previously recorded data.
As information processing gives a deeper insight to the structure of human mind, it can be helpful in designing creativity software. For instance brainstorming itself is a fast implementation of working memory; it is like using the ram of your computer without storing on the hard disk. You just use your fast processing short-term memory without making any transition to long-term memory. "So long as ideas, plans, and drafts are locked inside a writer s head, then modifying and developing them will overload the writer's short-term memory. By putting them down on paper (or some other suitable medium) the writer is able to explore different ways of structuring the content and to apply systematic transformations..." [2, p. 135]. These strategies are also seen on the creativity support software. For instance "Comedy writer", a creativity software for writers, has a utility of scratch sheet to which you can add your ideas and unload your short term memory at any time during the program flow.
Usage of Multiple Windows:
In software, limitations in short-term memory of a user are mostly a serious problem. While the user traces through a program he needs to buffer some of the knowledge for future recall. However, frequently his short-term memory is not enough. In this case the usage of multiple windows acts as a local cache for the user improving his capacity to wander around the main topics and then to recall back on the local windows he needs to concentrate. These types of layouts are known as cognitive layouts, as they support cognitive processing capacity of the user. An excellent article about application of cognitive psychology to software user interaction can be found in .
Design of Visual Programming Languages:
important example on organization of interface for users is the design of
visual programming language interfaces. In these languages design is done
in order to optimize the brain usage. Most writers defend that human mind
is optimized for vision. "Computer scientists are familiar with the fact that
simultaneously processing two-dimensional images usually employs advanced
parallel computers, and conclude that vision makes the fullest use of the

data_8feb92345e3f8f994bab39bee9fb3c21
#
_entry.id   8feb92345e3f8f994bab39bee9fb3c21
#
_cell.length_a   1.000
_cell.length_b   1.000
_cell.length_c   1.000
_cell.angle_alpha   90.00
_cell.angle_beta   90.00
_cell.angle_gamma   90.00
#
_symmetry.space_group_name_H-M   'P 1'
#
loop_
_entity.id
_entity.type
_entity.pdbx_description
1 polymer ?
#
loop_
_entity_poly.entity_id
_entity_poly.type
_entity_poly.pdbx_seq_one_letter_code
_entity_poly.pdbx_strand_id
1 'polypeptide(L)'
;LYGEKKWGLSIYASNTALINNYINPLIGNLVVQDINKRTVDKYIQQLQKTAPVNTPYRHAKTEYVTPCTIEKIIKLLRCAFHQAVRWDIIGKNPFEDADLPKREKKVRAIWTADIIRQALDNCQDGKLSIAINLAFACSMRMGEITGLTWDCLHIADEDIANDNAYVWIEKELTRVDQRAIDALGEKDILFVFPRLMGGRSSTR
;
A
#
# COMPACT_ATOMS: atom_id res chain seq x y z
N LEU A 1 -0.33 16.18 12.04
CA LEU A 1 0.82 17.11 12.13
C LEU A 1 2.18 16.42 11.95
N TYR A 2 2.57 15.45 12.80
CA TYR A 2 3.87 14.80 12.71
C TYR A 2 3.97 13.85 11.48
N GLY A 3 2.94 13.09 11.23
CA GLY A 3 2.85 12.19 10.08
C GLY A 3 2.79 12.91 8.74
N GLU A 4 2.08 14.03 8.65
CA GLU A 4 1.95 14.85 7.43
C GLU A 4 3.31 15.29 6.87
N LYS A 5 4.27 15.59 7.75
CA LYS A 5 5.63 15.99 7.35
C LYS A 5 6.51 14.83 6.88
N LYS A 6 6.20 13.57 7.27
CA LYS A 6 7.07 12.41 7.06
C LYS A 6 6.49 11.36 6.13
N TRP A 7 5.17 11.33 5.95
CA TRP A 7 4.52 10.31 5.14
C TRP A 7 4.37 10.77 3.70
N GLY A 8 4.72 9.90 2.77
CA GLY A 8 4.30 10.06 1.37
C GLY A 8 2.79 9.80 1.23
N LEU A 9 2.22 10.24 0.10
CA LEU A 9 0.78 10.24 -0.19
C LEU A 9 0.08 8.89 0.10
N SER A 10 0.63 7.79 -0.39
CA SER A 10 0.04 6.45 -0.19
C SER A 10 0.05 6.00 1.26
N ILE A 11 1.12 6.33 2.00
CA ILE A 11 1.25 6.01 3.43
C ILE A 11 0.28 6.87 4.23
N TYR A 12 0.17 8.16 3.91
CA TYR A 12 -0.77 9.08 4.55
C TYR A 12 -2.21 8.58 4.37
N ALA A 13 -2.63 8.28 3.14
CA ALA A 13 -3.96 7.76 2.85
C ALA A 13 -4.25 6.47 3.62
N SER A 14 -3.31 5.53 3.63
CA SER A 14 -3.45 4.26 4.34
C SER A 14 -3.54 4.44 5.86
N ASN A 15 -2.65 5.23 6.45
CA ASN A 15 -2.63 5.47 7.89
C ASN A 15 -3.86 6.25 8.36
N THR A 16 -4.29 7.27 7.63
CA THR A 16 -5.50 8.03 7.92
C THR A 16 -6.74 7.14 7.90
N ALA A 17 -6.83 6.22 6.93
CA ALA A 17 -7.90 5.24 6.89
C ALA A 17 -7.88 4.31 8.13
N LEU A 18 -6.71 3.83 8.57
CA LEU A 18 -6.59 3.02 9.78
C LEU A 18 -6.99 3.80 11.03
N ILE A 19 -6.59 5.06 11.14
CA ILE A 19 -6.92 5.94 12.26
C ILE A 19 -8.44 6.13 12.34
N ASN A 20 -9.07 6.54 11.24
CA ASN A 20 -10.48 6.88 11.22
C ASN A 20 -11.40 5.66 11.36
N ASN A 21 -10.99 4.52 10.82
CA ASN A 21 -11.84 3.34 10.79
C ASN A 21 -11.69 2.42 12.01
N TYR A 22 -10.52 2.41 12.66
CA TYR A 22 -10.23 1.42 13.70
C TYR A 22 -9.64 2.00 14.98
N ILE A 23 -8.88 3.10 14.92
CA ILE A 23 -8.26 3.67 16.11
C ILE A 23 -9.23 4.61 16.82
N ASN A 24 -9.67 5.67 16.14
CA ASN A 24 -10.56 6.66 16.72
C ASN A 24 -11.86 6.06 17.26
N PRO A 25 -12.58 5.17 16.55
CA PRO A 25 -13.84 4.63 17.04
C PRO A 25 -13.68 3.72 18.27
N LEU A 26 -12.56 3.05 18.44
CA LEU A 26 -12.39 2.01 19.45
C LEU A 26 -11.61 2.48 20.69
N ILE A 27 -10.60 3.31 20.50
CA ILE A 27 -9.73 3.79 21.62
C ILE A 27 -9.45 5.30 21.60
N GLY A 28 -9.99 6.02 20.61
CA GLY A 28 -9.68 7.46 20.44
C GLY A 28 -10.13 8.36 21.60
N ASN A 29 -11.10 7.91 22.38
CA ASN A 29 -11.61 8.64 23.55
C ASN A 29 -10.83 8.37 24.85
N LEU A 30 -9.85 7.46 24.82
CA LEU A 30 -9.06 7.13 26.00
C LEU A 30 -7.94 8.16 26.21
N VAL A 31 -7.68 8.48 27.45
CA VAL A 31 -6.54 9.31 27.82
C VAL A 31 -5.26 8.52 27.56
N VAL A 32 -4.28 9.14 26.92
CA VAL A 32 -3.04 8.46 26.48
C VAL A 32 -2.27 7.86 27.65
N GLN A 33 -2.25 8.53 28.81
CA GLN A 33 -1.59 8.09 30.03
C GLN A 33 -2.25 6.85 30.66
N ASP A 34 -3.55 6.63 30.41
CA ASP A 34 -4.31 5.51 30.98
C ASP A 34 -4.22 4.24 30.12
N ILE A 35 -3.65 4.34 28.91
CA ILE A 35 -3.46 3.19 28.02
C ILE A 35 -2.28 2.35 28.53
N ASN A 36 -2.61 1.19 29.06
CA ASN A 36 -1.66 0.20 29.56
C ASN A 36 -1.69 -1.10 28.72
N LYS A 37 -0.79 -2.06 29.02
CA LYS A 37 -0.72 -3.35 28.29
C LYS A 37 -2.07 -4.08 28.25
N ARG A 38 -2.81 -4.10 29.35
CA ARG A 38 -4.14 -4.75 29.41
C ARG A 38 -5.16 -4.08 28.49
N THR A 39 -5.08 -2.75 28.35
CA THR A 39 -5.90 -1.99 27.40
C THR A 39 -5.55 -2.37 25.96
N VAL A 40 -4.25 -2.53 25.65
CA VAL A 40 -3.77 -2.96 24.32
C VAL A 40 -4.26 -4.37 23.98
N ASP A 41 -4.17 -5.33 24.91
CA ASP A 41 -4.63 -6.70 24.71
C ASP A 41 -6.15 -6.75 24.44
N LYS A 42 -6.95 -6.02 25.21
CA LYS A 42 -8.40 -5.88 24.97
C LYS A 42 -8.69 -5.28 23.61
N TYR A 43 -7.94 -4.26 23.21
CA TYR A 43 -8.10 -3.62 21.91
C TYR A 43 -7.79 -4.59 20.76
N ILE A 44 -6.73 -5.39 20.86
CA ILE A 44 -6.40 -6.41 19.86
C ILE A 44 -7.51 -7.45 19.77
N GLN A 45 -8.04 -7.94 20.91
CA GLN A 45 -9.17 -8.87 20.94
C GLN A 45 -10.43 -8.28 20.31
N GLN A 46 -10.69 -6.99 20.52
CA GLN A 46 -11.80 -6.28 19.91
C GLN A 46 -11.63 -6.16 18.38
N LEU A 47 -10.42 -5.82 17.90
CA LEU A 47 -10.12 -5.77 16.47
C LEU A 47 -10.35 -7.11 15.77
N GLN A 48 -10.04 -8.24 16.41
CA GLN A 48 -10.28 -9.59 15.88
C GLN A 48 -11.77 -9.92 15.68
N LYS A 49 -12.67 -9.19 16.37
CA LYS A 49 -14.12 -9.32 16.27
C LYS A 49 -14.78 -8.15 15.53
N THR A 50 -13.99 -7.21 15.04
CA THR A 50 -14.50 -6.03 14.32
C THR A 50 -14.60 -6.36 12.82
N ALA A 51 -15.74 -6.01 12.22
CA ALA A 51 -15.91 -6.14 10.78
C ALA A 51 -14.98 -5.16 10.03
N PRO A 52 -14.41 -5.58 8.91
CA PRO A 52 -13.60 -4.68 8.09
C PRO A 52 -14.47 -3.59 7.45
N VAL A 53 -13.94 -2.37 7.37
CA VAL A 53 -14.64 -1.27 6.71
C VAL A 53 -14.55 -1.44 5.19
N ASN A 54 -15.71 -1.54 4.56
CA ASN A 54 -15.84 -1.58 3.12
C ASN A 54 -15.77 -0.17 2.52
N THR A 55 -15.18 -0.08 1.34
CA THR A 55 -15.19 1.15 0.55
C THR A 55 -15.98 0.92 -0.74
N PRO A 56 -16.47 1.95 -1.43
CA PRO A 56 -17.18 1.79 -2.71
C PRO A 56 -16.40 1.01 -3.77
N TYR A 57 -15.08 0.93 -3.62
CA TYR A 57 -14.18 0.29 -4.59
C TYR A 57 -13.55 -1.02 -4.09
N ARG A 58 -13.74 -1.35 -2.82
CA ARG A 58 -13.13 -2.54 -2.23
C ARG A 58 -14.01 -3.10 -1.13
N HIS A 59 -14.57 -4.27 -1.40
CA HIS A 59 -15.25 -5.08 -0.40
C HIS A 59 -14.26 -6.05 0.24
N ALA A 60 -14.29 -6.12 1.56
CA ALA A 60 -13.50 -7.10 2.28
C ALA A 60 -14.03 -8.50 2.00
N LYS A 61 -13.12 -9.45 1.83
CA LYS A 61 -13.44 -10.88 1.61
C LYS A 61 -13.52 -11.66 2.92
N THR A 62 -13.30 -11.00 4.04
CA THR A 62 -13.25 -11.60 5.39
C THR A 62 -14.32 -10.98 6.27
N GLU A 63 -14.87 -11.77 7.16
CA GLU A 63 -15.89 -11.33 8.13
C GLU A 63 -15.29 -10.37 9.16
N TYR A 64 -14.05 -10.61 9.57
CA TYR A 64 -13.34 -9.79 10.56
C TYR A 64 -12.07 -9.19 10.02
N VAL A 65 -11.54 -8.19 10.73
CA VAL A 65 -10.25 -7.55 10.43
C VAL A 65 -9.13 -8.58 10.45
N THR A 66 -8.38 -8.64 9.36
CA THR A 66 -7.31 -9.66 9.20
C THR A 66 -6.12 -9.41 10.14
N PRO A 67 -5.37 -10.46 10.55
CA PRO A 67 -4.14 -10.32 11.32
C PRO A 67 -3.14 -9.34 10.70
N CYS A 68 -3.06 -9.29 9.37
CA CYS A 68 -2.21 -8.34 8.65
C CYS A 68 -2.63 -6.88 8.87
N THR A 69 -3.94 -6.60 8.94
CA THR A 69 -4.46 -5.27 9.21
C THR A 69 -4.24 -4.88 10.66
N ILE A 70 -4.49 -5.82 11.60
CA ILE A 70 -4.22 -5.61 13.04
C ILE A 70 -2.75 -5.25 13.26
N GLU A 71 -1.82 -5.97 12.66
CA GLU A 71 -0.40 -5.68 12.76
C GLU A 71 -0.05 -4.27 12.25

human brain. It is hardly necessary to point out that brain always works in
a highly parallel way, not just when processing when processing visual data...".
Hence in order to optimize the usage of brain during programming, visual
languages are used. An explanatory paper on metacognitive theories of visual
programming can be found in .
Applicability to HCI
Information processing can be thought as explanatory and generative. It is
explanatory because it explains our behaviors and the way we obtain new information.
It is generative, because it gives a good model of users in terms of obtaining
the knowledge, and it is a good model for design of the applications that
are listed in the scope/application.
However we may not be able to count this theory as predictive, because it
does not show us how different designs can improve the performance directly.
It just gives designers important tips about what the consider about the user
during the design phase. In fact we may count this theory predictive for
the formation of help systems, and educational software, however this is
not the case for software many people use in their daily life for improving
their work performance.
Although it is a perfect theory in terms of human cognition, on the side of HCI it is not that applicable when compared to other theories and approaches that take their source directly from HCI (GOMS, 8 golden rules...). Still, it represents the human side of human-computer interaction, and success in this interaction depends upon correct modeling of both analogous sides. It has beautiful organization in terms of modeling a very abstract subject, the human mind. Yet it still is unable to explore the fine details of the system. For instance Allen Baddeley's book "Working Memory" (also referenced early in the site) counts Central executive as the main unexplored part of short-term memory that contains short-term controls and cognitive processing. For the researchers cognitive processing in short-term controls is still a mystery. Also the variations of stage theory are not successfully integrated onto HCI. Only connectionist approach has strong connections with neural networks, yet still remaining ones seem to be standing alone as powerful theories in psychology.
Especially the usage of short term memory models had important impacts in
the past. It gave designers the opportunity to use extra features (like multiple
windows) in user interfaces that will store extra cognitive load for the
user.However after the development of more application specific theories
that give better predictive results about software systems, it seems like
it is a dying theory at least in terms of HCI. P.J Barnard states this as:
"The real question is whether or not we can develop our theoretical approaches
in such a way that their substance appropriately informs, supports, and triggers
relevant argumentation and insight in design".
 Mark Antonius
Neerincx, Harmonizing tasks
to human knowledge and capacities- (dissertation), Groningen , 1995
24. M. Sharples.
Writing as creative design. In C. M. Levy and S. Ransdell, editors, The Science
of Writing: Theories, Methods, Individual Differences, and Applications,
Lawrence Erlbaum Associates, 1996.
power point presentation on information processing model by
Lawrence R. Rogien
A site for gaining insight about short-term memory by Kumar Narayanan